04/10/2008 05:41 pm ET Updated Nov 17, 2011

DNA is No Longer Destiny

Soho has long been a place where you can discover the latest jeans. Now it's also a place where you can discover the latest in genes.

This week, Navigenics -- a leader in the blossoming new world of DNA profiling -- launched its service at a retail event in Soho. Al Gore was there on opening night to herald this transformative moment in prevention, personalized health and wellness. It's all made possible by those happy confluences that ignite revolutions: the mapping of the human genome, the development of more affordable gene-scanning chips, and the growing body of research which correlates SNPS (mutations in DNA, nature's subversive typos) to specific conditions that develop in the course of a lifetime.

Disclosure: Our firm handles the marketing and advertising for Navigenics and was involved in creating the event.

Navigenics will scan your genes; give you a "Health Compass" that sets out your lifetime risk factor versus the population for 18 different conditions (including breast and colon cancer, heart disease, diabetes and macular degeneration). You will also be assigned a Genetic Counselor, to patiently walk you through what those probabilities mean, and help you put those percentages, those insights into action.

Personal genomics changes the game of preventative medicine in a profound and no doubt enduring way. Essentially, patients and their physicians have been using the same diagnostic tools and strategies for generations. Sure, these tools have advanced -- digital scans make X-rays as blurry as the first shots from space in 1946, and the PSA test offers an earlier glimpse into prostate health than was available before -- but they are refinements on a theme.

As for family history, it's of limited utility, given the unpredictable, eccentric way that DNA flows into our cells across the millennia. So looking at our parents and grandparents and second cousins once-removed can give us a false sense of security -- consider that women with a family history of breast cancer make up only 5% to 7% of all cases -- or a misplaced aura of dread.

Further, with researchers around the world furiously looking for new correlations, your DNA will yield an ever-expanding trove of data that can be put to enormously valuable use by physicians and their patients.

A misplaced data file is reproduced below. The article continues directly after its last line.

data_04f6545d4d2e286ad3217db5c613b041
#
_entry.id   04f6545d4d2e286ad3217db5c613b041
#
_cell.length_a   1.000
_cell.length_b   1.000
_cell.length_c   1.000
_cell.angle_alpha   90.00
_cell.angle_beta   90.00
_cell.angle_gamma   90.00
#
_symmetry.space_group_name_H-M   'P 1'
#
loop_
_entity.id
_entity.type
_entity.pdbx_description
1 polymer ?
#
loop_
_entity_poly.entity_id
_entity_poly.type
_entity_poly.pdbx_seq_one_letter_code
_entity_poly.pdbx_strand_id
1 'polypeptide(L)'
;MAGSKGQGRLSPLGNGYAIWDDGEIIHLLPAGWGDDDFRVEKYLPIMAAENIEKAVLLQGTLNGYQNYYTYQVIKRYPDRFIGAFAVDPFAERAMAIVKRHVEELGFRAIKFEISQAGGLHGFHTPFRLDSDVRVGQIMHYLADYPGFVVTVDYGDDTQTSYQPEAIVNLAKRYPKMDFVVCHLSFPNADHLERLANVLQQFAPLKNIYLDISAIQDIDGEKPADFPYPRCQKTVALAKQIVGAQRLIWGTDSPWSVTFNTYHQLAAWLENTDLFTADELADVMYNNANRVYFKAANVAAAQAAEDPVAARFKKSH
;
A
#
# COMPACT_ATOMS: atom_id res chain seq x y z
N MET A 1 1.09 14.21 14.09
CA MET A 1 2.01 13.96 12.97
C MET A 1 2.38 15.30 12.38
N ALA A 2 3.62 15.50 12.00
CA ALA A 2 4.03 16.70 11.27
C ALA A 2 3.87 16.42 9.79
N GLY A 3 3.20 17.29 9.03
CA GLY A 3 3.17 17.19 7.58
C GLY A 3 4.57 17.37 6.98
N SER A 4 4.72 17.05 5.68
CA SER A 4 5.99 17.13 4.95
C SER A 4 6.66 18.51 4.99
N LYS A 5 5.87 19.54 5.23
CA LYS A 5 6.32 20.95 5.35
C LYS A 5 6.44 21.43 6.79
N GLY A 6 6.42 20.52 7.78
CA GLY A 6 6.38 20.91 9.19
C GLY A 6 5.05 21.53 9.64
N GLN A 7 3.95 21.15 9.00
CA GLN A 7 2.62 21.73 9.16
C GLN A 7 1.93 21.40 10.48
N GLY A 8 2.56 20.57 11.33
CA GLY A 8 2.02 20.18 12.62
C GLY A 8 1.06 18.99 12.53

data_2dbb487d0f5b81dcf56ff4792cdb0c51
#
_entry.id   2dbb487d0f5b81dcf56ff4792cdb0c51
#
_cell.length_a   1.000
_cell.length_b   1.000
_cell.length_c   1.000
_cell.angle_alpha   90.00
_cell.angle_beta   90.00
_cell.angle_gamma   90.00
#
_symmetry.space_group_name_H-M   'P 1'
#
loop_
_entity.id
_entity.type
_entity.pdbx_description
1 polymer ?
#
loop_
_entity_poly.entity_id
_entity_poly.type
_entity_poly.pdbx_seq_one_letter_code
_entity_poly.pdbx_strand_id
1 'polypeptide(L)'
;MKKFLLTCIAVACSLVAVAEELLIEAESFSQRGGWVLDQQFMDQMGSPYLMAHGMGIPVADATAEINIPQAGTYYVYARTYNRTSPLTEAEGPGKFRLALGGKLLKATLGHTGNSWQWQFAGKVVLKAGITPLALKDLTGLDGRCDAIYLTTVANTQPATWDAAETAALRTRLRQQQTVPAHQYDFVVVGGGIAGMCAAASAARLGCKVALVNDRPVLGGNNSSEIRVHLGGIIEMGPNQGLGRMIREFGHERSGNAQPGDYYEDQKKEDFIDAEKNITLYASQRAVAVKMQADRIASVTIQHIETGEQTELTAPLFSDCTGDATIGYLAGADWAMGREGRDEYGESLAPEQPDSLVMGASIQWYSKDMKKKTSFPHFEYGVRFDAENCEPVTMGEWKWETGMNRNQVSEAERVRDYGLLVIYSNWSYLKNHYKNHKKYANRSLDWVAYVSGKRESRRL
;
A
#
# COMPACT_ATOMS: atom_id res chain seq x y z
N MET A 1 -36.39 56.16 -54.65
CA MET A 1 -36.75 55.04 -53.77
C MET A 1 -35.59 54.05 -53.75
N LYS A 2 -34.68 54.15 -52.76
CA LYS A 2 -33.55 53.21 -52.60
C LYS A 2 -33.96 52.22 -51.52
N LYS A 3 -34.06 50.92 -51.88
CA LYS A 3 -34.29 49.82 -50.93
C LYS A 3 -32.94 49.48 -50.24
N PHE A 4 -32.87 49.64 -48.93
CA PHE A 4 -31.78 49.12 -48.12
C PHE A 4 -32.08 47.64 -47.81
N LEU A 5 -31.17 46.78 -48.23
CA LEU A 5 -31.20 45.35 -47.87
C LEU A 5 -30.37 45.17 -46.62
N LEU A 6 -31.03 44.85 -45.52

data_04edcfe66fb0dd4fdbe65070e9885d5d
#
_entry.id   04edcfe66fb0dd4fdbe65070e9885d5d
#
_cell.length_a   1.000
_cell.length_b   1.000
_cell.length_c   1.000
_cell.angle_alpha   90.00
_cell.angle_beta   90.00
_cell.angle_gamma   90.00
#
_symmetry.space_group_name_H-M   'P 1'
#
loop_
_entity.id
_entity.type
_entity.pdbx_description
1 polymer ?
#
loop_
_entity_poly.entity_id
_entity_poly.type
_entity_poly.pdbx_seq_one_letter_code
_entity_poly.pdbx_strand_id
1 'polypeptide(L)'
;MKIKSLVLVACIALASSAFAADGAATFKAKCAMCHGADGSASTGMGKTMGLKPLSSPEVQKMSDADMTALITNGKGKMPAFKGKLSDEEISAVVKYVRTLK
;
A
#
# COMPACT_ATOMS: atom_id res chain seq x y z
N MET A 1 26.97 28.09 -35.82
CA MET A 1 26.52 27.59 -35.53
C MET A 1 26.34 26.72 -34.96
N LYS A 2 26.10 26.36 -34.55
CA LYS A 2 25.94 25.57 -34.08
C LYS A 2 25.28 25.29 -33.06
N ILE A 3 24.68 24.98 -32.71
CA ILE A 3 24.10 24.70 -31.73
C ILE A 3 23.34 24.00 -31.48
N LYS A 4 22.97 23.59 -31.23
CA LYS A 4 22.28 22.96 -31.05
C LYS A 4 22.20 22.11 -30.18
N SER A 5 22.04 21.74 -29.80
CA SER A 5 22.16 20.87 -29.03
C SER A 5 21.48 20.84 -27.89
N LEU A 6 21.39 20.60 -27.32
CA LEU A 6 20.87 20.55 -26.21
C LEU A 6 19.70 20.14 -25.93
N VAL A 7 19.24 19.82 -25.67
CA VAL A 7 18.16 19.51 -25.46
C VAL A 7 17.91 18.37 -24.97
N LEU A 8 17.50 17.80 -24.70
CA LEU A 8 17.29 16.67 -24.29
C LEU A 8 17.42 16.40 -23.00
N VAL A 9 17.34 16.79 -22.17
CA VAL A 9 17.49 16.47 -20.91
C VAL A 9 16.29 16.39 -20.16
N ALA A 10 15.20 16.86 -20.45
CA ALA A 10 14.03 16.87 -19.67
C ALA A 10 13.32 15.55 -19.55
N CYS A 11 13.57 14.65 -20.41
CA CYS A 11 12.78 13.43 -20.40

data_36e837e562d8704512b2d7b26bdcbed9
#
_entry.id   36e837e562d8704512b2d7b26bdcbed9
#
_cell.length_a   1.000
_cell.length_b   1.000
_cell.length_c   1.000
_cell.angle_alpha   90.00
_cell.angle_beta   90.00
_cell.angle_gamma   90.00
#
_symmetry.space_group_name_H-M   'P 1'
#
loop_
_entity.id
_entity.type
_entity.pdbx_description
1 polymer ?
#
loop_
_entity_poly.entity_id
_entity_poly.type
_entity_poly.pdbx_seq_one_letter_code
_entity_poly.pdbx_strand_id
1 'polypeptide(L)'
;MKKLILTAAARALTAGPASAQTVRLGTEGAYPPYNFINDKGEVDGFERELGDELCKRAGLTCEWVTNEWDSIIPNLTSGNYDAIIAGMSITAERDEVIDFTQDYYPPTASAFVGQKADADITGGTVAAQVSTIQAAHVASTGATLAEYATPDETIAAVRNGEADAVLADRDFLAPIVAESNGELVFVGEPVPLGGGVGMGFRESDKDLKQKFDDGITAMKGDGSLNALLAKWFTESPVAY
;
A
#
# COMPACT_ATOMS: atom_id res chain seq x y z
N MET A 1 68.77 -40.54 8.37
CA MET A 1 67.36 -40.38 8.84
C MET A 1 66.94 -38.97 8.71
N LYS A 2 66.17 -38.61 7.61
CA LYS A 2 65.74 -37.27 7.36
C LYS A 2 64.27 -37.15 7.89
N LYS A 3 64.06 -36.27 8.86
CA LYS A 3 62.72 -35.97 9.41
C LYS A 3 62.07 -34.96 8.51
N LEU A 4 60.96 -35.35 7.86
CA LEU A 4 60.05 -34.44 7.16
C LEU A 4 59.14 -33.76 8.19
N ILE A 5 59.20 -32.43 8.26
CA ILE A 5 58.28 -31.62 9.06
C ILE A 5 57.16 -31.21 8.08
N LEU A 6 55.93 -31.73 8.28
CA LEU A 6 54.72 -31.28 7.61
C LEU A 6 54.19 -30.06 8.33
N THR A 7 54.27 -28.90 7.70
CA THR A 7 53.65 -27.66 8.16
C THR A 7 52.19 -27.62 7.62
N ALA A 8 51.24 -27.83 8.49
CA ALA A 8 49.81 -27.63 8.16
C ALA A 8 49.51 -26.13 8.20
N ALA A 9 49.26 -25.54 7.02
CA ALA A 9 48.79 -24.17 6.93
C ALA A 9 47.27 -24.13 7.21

And that's the whole point. The more insight you have into your genes and their inborn appetite for trouble down the road, the more you can do in terms of earlier diagnosis, lifestyle changes, and focusing your efforts on vulnerabilities where you have the greatest risk. Know your enemy.

Eventually, drugs will be personalized to; that's what the science of pharmacogenomics is all about, since our DNA determines how we metabolize, process, and react to drugs.

Navigenics is a health care example of that wickedly over-employed but occasionally useful concept of "consumer empowerment." We hear it in the media world, to describe a host of power shifts, from user-generated media to the multi-platform distribution of content. We hear it relentlessly in consumer marketing, where it ranges from user reviews (even Wal-Mart now invites them) to consumers conjuring their own Super Bowl commercials, to consumers collaborating with brands on new products.

Of course, in health care, consumer empowerment as a buzzword has been around for a while. It's at the heart of the so-called patient's rights movement, signaling a re-calibration of the doctor/patient or hospital/patient relationship. But the implications of personal genomics go far beyond that.

Once you've got the ability to look into your DNA, you become a version of your own super-hero, an eponymous Clark Kent, possessed (and blessed) with an amazing power to see. So rather than passively accept your genetic fate, you can step in and start rewriting the script. And believe me, there's a lot you can do. The old debate of nature versus nurture has been resolved in favor of both, and it's at the intersection of genetics and the environment where so much chronic disease arises.

Of course, change provokes resistance. Long-existing structures and relationships need to be re-considered in light of the fresh power and influence that genetic information arms consumers with. That's to be expected. The physician community is known to be change-resistant (and often for good reason.) Indeed, there hasn't been a single meaningful advance in health care that hasn't provoked some swirl of push-back, some kvetch, some howl, from one constituency or another.

But the proverbial march of science can't be stopped, particularly when so much is at stake. That's why a clutch of the most prestigious medical institutions are working with Navigenics, including the Mayo Clinic, who recently announced a survey to study the ways in which patients understand their Health Compass, and then take steps to reduce their genetic risks.

So if you're in New York and you've got some time before Navigenics closes up shop in Soho, head over to 76 Greene Street. There are some cool events, panel discussions and lectures as well. All of it focused on the difference between yesterday's world of generic health, and the promise of genetic health.